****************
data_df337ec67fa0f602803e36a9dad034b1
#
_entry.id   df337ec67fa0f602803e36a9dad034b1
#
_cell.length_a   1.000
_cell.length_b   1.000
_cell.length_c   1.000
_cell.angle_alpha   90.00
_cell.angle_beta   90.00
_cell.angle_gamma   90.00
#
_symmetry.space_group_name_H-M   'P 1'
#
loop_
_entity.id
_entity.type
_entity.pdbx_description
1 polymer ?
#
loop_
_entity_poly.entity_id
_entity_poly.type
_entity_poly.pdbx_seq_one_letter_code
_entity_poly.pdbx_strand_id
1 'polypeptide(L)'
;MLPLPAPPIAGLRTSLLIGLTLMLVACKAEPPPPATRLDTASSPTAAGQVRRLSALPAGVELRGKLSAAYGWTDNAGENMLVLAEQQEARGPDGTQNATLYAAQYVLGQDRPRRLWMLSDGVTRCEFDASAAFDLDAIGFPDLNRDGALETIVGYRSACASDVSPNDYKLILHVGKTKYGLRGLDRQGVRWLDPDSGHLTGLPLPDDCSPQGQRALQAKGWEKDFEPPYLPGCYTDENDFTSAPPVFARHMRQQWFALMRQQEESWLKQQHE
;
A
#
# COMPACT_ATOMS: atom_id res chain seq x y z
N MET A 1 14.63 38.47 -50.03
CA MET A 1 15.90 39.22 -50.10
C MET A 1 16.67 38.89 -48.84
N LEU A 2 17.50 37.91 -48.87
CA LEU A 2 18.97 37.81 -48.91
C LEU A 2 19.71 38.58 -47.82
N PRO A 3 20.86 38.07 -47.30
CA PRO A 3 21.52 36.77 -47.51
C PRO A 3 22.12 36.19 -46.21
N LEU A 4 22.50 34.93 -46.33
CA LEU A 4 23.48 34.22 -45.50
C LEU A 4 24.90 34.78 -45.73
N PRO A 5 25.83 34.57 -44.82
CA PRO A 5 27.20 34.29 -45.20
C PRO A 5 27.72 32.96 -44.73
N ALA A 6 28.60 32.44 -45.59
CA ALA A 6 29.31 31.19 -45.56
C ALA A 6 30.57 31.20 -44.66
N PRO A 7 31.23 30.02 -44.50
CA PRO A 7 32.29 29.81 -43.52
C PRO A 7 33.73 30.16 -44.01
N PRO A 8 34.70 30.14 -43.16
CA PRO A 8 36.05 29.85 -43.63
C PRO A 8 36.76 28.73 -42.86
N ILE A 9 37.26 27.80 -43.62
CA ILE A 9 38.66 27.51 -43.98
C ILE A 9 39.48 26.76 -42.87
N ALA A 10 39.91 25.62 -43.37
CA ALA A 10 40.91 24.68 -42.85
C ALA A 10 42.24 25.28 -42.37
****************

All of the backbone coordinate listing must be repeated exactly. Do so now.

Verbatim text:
data_df337ec67fa0f602803e36a9dad034b1
#
_entry.id   df337ec67fa0f602803e36a9dad034b1
#
_cell.length_a   1.000
_cell.length_b   1.000
_cell.length_c   1.000
_cell.angle_alpha   90.00
_cell.angle_beta   90.00
_cell.angle_gamma   90.00
#
_symmetry.space_group_name_H-M   'P 1'
#
loop_
_entity.id
_entity.type
_entity.pdbx_description
1 polymer ?
#
loop_
_entity_poly.entity_id
_entity_poly.type
_entity_poly.pdbx_seq_one_letter_code
_entity_poly.pdbx_strand_id
1 'polypeptide(L)'
;MLPLPAPPIAGLRTSLLIGLTLMLVACKAEPPPPATRLDTASSPTAAGQVRRLSALPAGVELRGKLSAAYGWTDNAGENMLVLAEQQEARGPDGTQNATLYAAQYVLGQDRPRRLWMLSDGVTRCEFDASAAFDLDAIGFPDLNRDGALETIVGYRSACASDVSPNDYKLILHVGKTKYGLRGLDRQGVRWLDPDSGHLTGLPLPDDCSPQGQRALQAKGWEKDFEPPYLPGCYTDENDFTSAPPVFARHMRQQWFALMRQQEESWLKQQHE
;
A
#
# COMPACT_ATOMS: atom_id res chain seq x y z
N MET A 1 14.63 38.47 -50.03
CA MET A 1 15.90 39.22 -50.10
C MET A 1 16.67 38.89 -48.84
N LEU A 2 17.50 37.91 -48.87
CA LEU A 2 18.97 37.81 -48.91
C LEU A 2 19.71 38.58 -47.82
N PRO A 3 20.86 38.07 -47.30
CA PRO A 3 21.52 36.77 -47.51
C PRO A 3 22.12 36.19 -46.21
N LEU A 4 22.50 34.93 -46.33
CA LEU A 4 23.48 34.22 -45.50
C LEU A 4 24.90 34.78 -45.73
N PRO A 5 25.83 34.57 -44.82
CA PRO A 5 27.20 34.29 -45.20
C PRO A 5 27.72 32.96 -44.73
N ALA A 6 28.60 32.44 -45.59
CA ALA A 6 29.31 31.19 -45.56
C ALA A 6 30.57 31.20 -44.66
N PRO A 7 31.23 30.02 -44.50
CA PRO A 7 32.29 29.81 -43.52
C PRO A 7 33.73 30.16 -44.01
N PRO A 8 34.70 30.14 -43.16
CA PRO A 8 36.05 29.85 -43.63
C PRO A 8 36.76 28.73 -42.86
N ILE A 9 37.26 27.80 -43.62
CA ILE A 9 38.66 27.51 -43.98
C ILE A 9 39.48 26.76 -42.87
N ALA A 10 39.91 25.62 -43.37
CA ALA A 10 40.91 24.68 -42.85
C ALA A 10 42.24 25.28 -42.37